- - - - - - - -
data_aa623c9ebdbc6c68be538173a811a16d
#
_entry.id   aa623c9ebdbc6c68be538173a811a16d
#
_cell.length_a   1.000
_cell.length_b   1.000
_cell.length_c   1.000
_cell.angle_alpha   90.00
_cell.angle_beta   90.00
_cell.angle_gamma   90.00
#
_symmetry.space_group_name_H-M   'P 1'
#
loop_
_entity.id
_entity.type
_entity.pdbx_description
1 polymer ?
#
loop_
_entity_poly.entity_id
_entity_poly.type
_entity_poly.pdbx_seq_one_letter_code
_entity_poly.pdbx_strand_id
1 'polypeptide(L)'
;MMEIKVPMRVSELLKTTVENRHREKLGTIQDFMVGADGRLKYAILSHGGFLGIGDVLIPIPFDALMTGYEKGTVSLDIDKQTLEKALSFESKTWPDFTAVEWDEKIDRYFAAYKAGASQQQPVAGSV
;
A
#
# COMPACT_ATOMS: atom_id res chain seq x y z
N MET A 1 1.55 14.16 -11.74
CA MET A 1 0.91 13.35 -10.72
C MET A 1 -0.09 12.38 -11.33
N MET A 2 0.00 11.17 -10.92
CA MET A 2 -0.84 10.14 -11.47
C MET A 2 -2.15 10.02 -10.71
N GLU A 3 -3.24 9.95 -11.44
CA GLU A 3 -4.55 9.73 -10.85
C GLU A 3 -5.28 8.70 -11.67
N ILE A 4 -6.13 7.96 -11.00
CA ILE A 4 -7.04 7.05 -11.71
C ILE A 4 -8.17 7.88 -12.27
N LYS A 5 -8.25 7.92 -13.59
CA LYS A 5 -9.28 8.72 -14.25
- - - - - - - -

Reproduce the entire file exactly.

data_aa623c9ebdbc6c68be538173a811a16d
#
_entry.id   aa623c9ebdbc6c68be538173a811a16d
#
_cell.length_a   1.000
_cell.length_b   1.000
_cell.length_c   1.000
_cell.angle_alpha   90.00
_cell.angle_beta   90.00
_cell.angle_gamma   90.00
#
_symmetry.space_group_name_H-M   'P 1'
#
loop_
_entity.id
_entity.type
_entity.pdbx_description
1 polymer ?
#
loop_
_entity_poly.entity_id
_entity_poly.type
_entity_poly.pdbx_seq_one_letter_code
_entity_poly.pdbx_strand_id
1 'polypeptide(L)'
;MMEIKVPMRVSELLKTTVENRHREKLGTIQDFMVGADGRLKYAILSHGGFLGIGDVLIPIPFDALMTGYEKGTVSLDIDKQTLEKALSFESKTWPDFTAVEWDEKIDRYFAAYKAGASQQQPVAGSV
;
A
#
# COMPACT_ATOMS: atom_id res chain seq x y z
N MET A 1 1.55 14.16 -11.74
CA MET A 1 0.91 13.35 -10.72
C MET A 1 -0.09 12.38 -11.33
N MET A 2 0.00 11.17 -10.92
CA MET A 2 -0.84 10.14 -11.47
C MET A 2 -2.15 10.02 -10.71
N GLU A 3 -3.24 9.95 -11.44
CA GLU A 3 -4.55 9.73 -10.85
C GLU A 3 -5.28 8.70 -11.67
N ILE A 4 -6.13 7.96 -11.00
CA ILE A 4 -7.04 7.05 -11.71
C ILE A 4 -8.17 7.88 -12.27
N LYS A 5 -8.25 7.92 -13.59
CA LYS A 5 -9.28 8.72 -14.25